Lots of people may have bought Apple's new iPad mini, but that doesn't mean that they bought the best 7" tablet. When it comes to the display, graphics expert Raymond M. Soneira, president of DisplayMate, found that the two most popular 7" Android tablets, the Amazon Kindle Fire HD and Google Nexus 7, had better displays.
Why didn't the iPad mini measure up? According to Soneira's analysis, "Some of this results from constraints within the iPad product line, and some to realistic constraints on display technology and costs, but much of it is due to a number of poor choices and compromises."
Specifically, "Many people were expecting a Retina Display like the new iPad 3, but that would have required a 326 Pixels Per Inch display with more than 4 times the screen area of the iPhone 5. That is currently out of the question for both cost and manufacturing volume and yield since it would need to be Low Temperature Polysilicon. Given that Apple has been sticking with either 1024x768 or 2048x1536 iPad displays for compatibility reasons, that meant the iPad mini had to be 1024x768 with 163 Pixels Per Inch. But that’s now considered to be rather on the low side, especially given that the $199 Amazon Kindle Fire HD and Google Nexus 7 both have considerably sharper displays with 216 Pixels Per Inch. So Apple, the inventor of Retina Display marketing, now has a significant competitive shortfall on this very issue." Whoops!
In addition, "Apple could have increased the iPad mini Screen Resolution in the same way as it did for the iPhone 5 – simply having older Apps running Letterboxed inside a higher resolution display, which would have been a great way to provide a higher Pixels Per Inch display." For some reason, and Soneira doesn't know why, Apple didn't do this. Had they done so, this would have increased the iPad mini's text visual sharpness.
The iPad mini also fell short of the mark when it comes to showing video. "On the iPad mini 16:9 content is viewed Letterboxed with only 1024x576 Resolution, which is getting pretty close to Standard Definition video rather than true High Definition 1280x720 video on most other mini Tablets like the Amazon Kindle Fire HD and Google Nexus 7. A much better screen resolution choice for the iPad mini would have been 1280x960, because it could then deliver true HD video content, satisfactory Letterboxing for older 1024x768 Apps."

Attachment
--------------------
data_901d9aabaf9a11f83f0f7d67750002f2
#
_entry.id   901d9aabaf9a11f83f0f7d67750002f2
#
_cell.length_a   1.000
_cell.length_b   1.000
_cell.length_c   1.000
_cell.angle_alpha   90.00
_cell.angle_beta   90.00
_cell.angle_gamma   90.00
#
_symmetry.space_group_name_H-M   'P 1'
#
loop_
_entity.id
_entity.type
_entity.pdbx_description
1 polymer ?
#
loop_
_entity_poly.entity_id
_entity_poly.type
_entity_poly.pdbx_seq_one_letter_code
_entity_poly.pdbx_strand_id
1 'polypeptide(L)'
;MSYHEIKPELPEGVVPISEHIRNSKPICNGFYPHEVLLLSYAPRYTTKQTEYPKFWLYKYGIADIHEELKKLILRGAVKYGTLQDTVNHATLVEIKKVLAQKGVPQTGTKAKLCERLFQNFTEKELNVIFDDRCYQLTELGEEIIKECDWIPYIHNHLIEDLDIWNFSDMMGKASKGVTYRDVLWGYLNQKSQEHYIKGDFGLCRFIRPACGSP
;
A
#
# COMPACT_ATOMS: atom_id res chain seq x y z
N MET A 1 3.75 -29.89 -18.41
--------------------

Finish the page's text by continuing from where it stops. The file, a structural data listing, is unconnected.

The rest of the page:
Another major weakness with all small tablets is how they reflect light oft their screens. Soneira explained, "Screens on almost all Tablets and Smartphones are mirrors good enough to use for personal grooming. .... So low Reflectance is very important in determining real picture quality, especially on the smaller and more portable Tablets."
Unfortunately for Apple fans, the Kindle Fire HD and Nexus 7 both do much better than Apple does with this problem "even at their low price points, but the iPad mini comes with an unusually high Reflectance – it reflects 53 percent more ambient light than the Nexus 7 and 41 percent more than the Kindle Fire HD. This is another poor choice and another significant competitive shortfall."
The bottom line is that the iPad mini's display is simply not just poorer than the Kindle Fire HD and Nexus 7, it's a lot poorer than either Android tablet. This is troubling for Apple to fall short on a "fit and polish" issue. Usually, Apple cleans up the floor with its competition with their product's looks, but not this time.
As for the Kindle FIre HD and the Nexus 7, in an earlier study, Soneira was impressed by both tablets. "This second generation of 7 inch Tablets has resulted in impressive improvements in display quality, now rivaling the top performing and most expensive large format Tablets, including the new iPad." But at day's end, the "Kindle Fire was the decisive winner of these two leading 7 inch Tablets. It is much better than the iPad 2 and almost as good as the new iPad in overall picture quality and color accuracy."